Changing Our Food

As you are looking to make changes to improve your health, there really isn’t anything more foundational than the food and drinks you consume. Every bite and drink you take can either fuel, replenish, and heal or it can create inflammation and have a negative impact on your health. If you’ve been following us long, you know we don’t expect or even practice perfection ourselves. For the most part, we follow an 80/20 rule, unless we are dealing with a specific condition that requires a strict protocol for treatment. This means 80 percent of the time you stick to nutrient dense foods that work for your body, and the other 20 percent of the time there is some wiggle room. As a staff, we all stick to a whole foods, nutrient-dense diet, ensuring we load up our plates with a variety of vegetables, starchy and non-starchy, and including healthy fats and clean sources of protein in each meal. We do this because the research has shown those who live the longest and healthiest lives with the least chronic diseases consume diets similar to our paleo, hunter-gatherer, ancestors. Often people think that changing their diet is like a switch, you can remove the processed foods from your cupboard that have added sugars and unwanted ingredients in them and replace them with more nutritious options. However, if you’ve tried it before, you know it isn’t that easy. Let’s discuss one of the reasons why.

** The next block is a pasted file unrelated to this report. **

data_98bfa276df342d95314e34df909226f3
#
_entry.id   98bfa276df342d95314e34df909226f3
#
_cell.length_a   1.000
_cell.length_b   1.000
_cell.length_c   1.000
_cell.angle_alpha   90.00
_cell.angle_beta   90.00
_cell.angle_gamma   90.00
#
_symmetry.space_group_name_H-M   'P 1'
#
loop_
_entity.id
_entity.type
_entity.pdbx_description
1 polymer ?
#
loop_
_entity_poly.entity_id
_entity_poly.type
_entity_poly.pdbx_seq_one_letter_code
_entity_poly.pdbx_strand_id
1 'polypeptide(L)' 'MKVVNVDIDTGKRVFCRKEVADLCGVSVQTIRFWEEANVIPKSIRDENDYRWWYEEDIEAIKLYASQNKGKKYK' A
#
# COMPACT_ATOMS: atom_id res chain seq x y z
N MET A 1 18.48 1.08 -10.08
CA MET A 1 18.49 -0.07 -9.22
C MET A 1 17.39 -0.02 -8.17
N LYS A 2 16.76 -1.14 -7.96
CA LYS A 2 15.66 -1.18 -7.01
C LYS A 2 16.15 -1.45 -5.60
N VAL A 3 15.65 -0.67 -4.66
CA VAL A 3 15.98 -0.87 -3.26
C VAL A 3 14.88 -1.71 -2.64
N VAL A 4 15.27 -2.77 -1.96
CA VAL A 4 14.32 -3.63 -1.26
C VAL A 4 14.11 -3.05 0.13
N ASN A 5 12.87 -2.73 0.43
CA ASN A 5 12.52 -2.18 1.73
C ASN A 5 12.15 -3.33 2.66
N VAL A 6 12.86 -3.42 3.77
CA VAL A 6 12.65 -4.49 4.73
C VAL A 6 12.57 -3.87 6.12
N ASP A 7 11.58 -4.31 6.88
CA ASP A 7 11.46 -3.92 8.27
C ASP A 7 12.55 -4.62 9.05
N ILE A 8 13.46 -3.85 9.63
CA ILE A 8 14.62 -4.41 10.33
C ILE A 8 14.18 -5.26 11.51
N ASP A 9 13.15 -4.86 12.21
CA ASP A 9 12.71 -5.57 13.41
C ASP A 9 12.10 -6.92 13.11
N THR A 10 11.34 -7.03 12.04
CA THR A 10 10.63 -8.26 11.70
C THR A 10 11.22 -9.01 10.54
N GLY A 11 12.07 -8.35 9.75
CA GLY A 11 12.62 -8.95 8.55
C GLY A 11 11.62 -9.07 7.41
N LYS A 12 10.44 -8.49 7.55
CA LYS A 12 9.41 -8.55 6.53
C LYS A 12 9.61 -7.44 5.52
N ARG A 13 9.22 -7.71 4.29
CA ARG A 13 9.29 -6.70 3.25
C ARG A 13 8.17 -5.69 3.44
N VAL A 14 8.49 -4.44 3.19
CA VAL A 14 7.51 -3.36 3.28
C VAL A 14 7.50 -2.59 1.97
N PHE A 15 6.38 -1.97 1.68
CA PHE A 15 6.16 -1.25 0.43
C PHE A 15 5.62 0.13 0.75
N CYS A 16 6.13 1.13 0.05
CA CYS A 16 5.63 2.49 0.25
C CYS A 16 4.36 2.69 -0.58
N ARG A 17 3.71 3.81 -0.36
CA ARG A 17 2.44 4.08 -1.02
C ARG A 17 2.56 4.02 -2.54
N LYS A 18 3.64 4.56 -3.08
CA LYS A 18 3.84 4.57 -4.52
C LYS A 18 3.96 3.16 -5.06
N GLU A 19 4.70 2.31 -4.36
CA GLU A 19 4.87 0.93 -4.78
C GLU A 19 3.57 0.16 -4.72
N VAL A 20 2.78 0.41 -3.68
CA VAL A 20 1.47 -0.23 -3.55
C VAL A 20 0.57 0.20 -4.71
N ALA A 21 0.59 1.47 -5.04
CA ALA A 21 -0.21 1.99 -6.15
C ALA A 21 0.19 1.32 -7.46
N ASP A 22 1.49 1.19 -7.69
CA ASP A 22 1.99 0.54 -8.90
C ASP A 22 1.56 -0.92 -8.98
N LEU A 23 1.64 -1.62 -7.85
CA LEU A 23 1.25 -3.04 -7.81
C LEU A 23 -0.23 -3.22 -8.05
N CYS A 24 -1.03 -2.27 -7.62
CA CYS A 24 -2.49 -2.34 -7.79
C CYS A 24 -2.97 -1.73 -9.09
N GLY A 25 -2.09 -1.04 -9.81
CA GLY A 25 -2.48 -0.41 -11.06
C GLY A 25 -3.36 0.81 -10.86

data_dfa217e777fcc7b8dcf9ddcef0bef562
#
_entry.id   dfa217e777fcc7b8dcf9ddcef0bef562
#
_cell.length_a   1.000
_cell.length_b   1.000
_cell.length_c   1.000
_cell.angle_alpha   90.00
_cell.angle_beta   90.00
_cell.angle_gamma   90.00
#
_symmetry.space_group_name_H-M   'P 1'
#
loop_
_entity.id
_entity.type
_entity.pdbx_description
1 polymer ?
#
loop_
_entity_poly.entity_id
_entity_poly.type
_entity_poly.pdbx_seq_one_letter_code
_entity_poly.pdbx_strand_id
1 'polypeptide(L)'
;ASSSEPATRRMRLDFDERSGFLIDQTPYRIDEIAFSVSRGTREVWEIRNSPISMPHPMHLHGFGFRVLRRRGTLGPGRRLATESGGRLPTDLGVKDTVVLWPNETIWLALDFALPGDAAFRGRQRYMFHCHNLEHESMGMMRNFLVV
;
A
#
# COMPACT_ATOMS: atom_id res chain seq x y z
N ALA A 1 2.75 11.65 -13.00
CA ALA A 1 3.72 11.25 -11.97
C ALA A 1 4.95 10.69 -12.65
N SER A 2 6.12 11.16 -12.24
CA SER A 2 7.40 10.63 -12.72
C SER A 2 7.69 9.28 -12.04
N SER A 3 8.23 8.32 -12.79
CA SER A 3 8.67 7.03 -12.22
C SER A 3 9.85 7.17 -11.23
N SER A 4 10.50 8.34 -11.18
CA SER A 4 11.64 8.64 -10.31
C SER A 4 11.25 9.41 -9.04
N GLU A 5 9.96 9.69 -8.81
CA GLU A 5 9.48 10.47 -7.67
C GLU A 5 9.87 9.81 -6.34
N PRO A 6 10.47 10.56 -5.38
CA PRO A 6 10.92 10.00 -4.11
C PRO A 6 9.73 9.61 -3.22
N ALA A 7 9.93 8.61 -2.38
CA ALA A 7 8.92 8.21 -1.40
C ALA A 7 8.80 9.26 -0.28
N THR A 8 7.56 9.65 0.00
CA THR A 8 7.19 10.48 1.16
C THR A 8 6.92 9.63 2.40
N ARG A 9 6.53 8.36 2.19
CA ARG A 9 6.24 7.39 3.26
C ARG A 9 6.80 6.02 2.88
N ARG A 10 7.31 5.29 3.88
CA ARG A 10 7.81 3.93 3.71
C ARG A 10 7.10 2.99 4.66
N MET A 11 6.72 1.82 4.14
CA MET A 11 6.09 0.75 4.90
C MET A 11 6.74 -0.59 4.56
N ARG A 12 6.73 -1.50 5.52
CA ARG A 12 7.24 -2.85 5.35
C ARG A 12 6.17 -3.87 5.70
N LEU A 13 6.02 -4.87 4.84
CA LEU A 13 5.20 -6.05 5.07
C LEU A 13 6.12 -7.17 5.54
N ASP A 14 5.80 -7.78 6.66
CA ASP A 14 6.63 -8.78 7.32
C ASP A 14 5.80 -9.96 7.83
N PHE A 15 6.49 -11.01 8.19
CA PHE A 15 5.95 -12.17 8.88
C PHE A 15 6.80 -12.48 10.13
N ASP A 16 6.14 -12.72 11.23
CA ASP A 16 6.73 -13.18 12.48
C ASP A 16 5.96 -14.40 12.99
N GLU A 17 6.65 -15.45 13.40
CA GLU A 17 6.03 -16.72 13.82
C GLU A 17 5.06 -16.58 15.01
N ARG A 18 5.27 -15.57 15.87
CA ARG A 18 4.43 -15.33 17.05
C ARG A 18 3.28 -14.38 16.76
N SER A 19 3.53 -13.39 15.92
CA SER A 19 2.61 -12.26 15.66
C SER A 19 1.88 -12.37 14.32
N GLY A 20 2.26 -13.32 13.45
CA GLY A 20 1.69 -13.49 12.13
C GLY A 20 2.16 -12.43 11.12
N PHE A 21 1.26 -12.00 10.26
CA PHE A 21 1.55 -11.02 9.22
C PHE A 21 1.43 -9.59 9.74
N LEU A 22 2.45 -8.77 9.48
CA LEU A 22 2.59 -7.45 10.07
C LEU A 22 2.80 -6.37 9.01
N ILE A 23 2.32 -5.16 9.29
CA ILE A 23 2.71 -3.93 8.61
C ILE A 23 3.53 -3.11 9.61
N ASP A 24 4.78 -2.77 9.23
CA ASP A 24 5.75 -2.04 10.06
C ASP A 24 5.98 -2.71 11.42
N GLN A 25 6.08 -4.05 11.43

If you’ve been eating things like crackers, yogurt, cereal, granola bars, and other processed foods you find in a bag or box, unless you are very careful about reading the labels and looking at the ingredients, you will find these products have added sugars in them. This is done intentionally by the food industry to make their foods highly palatable. When you eat these foods you ignite the reward center in the brain and it releases dopamine, making you feel good in the moment. Unfortunately, the feel good feelings are only temporary, which then leads you to crave more. Both Lay’s Potato Chips and Pringles let us all in on that little secret with their slogans years ago saying, “Betcha can’t eat just one,” and “Once you pop, you can’t stop.” However, we took those slogans and normalized consuming large amounts of these foods instead of getting angry that they created these addictive foods that didn’t nourish our bodies.

When you switch to a whole foods diet, it will take time and patience for your palate to adjust. Vegetables tend to be more bitter, and although fruit is sweet it isn’t the high intensity sweetness of a candy bar or a Yoplait yogurt. Knowing this information can help you as you make changes to your food intake. One way to help you as you make the change is to allow yourself to try foods multiple times before you write them off as “gross”. Roasting vegetables can help bring out the sweetness in them which can make them more enjoyable as you shift your palate. Another tip is to add spices to your dishes. Cinnamon can help with the sweet taste you are looking for and other spices like oregano, basil, cumin, cilantro, garlic, onion, turmeric, and paprika can add great flavor to proteins and vegetables. Be patient with yourself. This takes time.

As we’ve talked about before, set small goals for yourself to help you find success as you make the change. Maybe you try one new vegetable for the week, trying it multiple times to help adjust your palate. Or maybe it is trying a new spice or finding a new vegetable recipe. Finding new recipes has never been easier with the internet and reviews! If you are looking for more support with making dietary changes like these, please contact our health coach, Brynn. She has experience both in making these changes herself and in helping her clients as they navigate the barriers and challenges that arise from trying to make changes.

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